What Do Lawyers Do?: An Ethnography of a Corporate Law Firm
A legal scholar and sociologist, John Flood spent years observing a large law firm from the inside--much like an embedded journalist, but with the perspective of a researcher on the theory and practice of legal organizations. What John Flood found and analyzed resulted in a study that has been cited by many scholars over the years as the ultimate account of the inner workings of a corporate law firm, including its relations with clients, employees, and the broader profession. Further, using four detailed case studies, he showed how the construction of legal information and problems depended heavily on the role and specialization of the lawyer and the power of the client.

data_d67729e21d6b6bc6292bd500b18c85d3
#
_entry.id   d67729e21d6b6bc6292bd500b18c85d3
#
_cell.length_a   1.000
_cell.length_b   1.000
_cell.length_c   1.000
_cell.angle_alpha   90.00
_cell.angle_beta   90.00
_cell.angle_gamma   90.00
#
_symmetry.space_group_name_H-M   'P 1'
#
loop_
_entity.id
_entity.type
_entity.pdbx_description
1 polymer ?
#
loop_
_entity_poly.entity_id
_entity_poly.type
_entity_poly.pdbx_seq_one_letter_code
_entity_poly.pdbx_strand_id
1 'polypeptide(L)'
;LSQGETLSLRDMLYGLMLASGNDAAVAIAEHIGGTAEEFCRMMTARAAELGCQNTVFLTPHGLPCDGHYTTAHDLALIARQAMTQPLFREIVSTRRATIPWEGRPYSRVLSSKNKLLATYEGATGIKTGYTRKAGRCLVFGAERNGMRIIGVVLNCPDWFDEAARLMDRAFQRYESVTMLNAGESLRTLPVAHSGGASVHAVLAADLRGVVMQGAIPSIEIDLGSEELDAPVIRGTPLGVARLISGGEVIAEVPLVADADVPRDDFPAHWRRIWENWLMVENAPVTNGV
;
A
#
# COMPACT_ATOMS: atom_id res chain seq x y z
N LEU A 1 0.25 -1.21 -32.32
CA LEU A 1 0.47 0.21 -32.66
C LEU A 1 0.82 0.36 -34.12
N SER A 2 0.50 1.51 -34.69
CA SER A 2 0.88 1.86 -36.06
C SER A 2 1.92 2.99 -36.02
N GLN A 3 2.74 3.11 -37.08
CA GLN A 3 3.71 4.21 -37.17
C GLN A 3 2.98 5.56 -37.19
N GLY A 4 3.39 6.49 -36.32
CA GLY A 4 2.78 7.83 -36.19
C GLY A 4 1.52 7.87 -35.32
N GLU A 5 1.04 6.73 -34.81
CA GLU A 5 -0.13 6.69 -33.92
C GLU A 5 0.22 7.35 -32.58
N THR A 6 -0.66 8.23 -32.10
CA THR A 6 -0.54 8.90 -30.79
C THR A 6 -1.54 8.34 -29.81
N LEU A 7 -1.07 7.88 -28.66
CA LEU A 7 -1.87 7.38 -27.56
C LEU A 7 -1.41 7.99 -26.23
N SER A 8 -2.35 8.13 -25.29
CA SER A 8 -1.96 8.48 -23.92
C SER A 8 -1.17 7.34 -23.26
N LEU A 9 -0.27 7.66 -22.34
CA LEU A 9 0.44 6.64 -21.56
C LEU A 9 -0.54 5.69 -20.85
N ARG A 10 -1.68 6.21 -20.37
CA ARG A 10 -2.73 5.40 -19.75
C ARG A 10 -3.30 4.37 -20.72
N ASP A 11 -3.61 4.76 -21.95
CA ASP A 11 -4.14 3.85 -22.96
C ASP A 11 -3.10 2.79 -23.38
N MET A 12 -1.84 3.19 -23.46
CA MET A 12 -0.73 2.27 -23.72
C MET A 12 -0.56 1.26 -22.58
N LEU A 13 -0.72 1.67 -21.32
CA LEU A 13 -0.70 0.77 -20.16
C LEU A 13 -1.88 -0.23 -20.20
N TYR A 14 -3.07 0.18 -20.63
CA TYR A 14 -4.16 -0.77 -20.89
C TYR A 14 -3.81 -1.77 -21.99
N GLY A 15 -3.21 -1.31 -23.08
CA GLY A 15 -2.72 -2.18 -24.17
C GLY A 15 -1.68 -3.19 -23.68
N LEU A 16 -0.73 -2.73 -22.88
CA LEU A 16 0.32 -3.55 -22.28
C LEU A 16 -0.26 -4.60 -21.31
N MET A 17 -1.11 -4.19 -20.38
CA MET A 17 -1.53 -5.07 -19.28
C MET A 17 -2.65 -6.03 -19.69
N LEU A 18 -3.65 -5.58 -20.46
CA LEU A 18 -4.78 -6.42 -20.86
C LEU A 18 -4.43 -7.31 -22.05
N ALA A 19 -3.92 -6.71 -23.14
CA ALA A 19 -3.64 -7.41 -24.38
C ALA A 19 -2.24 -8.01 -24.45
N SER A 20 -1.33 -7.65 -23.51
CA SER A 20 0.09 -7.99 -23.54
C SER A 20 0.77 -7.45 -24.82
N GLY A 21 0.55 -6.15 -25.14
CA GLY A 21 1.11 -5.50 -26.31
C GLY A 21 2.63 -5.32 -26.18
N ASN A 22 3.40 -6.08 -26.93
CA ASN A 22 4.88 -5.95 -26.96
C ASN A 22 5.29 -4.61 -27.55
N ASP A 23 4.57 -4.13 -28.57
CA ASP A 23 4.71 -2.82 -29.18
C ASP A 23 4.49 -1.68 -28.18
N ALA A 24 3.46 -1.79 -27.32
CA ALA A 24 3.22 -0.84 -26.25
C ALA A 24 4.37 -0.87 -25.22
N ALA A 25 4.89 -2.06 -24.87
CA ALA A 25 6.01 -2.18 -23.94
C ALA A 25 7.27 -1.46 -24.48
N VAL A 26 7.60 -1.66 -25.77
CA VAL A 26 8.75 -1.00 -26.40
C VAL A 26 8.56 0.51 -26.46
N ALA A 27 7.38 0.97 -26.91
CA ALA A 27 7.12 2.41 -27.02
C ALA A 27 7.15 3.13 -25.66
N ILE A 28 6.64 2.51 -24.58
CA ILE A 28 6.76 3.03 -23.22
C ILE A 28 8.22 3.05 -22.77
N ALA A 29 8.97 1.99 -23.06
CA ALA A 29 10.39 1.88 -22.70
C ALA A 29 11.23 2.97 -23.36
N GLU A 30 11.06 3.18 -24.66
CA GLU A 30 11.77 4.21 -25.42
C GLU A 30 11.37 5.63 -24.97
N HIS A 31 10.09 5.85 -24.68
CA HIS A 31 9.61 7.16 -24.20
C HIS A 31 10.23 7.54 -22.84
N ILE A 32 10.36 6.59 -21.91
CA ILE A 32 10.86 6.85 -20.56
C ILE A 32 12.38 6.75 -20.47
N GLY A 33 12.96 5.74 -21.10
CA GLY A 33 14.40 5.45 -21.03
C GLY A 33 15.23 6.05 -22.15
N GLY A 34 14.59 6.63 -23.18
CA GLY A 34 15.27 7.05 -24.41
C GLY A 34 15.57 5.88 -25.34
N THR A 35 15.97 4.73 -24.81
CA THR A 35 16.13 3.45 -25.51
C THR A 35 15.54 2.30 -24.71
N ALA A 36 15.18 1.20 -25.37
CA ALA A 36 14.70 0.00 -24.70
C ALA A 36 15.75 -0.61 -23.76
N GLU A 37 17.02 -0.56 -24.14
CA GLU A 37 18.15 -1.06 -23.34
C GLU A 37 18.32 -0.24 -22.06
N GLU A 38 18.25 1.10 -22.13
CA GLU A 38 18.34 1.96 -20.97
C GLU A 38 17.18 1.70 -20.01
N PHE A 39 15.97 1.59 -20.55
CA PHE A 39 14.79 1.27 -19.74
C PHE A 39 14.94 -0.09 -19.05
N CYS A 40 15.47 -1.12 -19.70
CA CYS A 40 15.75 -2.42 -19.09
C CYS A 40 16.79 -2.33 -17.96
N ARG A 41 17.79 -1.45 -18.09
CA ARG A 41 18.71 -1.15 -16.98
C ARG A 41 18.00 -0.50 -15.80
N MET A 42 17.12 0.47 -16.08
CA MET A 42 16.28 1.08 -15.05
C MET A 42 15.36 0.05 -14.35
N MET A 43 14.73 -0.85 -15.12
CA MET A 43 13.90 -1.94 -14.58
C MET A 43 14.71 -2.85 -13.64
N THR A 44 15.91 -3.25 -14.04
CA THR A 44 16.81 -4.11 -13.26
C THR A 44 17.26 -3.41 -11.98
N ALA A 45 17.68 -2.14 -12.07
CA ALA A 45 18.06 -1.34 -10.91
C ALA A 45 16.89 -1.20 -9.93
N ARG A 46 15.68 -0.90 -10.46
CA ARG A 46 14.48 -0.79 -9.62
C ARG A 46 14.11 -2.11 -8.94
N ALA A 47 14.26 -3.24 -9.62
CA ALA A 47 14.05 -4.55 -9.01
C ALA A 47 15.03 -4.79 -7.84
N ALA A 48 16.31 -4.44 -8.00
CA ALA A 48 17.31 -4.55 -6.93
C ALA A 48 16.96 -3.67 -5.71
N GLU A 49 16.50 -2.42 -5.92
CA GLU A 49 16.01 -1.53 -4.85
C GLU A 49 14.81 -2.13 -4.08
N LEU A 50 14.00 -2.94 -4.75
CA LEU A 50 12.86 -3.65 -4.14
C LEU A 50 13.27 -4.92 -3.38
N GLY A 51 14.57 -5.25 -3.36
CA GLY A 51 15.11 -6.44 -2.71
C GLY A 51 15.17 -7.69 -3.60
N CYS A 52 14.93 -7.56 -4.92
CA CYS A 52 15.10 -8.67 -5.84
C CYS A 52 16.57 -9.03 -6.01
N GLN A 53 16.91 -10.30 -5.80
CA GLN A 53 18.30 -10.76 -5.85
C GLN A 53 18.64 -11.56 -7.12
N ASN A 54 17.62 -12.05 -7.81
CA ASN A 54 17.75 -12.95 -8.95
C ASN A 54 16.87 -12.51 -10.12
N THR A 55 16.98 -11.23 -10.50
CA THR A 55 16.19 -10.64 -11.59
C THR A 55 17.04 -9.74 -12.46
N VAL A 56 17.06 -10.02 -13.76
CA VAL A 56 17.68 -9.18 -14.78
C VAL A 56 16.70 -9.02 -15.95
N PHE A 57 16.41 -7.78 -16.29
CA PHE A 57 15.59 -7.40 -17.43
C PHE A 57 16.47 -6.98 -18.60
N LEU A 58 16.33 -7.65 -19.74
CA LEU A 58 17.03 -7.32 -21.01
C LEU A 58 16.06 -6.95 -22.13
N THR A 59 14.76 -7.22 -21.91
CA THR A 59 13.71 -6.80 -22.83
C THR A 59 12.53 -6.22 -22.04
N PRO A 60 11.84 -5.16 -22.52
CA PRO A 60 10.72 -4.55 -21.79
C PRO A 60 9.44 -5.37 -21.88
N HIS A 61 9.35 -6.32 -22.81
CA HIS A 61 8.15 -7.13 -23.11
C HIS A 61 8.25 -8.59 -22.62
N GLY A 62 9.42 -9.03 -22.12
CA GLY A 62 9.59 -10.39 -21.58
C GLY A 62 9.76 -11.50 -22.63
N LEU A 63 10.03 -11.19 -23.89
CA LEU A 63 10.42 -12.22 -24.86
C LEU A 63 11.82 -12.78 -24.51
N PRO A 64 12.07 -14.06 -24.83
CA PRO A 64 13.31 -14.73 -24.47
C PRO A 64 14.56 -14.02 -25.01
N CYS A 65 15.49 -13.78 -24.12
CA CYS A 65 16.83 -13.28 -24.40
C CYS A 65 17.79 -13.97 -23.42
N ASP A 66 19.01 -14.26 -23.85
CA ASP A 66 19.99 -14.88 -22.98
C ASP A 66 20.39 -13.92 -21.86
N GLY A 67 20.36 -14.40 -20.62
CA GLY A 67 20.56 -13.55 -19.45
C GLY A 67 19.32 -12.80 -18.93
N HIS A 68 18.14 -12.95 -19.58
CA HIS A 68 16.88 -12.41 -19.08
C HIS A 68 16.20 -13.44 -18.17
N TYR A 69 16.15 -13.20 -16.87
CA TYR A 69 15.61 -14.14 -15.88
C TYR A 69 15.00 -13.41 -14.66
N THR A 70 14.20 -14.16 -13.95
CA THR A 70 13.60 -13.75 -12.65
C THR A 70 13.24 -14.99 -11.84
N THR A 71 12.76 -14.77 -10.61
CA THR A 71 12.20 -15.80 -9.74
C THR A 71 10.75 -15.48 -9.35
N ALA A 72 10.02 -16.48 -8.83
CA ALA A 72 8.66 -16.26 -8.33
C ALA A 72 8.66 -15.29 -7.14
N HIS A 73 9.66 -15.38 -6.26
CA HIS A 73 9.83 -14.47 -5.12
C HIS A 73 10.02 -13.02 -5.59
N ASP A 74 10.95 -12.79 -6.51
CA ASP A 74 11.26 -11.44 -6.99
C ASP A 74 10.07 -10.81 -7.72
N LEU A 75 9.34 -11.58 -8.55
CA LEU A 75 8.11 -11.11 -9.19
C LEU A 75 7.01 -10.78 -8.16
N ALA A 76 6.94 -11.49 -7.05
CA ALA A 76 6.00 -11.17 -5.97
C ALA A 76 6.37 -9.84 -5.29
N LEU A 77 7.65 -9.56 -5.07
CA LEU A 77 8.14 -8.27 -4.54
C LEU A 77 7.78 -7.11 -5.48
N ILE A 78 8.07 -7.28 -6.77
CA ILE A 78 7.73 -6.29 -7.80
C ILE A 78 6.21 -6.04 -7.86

Now in its Second Edition, with updated references and account of the radical shifts in legal practice over the past few years in the U.S. and U.K., Flood's pathbreaking book continues to be a fascinating resource for scholars of the legal profession, as well as interested readers who want to see exposed the inner sanctum of private, big-money law practice. The new edition also adds a new, reflective introduction by Lynn Mather, the SUNY Distinguished Service Professor at the University at Buffalo.
A classic resource from Quid Pro Books is now readily available worldwide, in print and ebook formats, for scholars, researchers, lawyers, and other interested readers.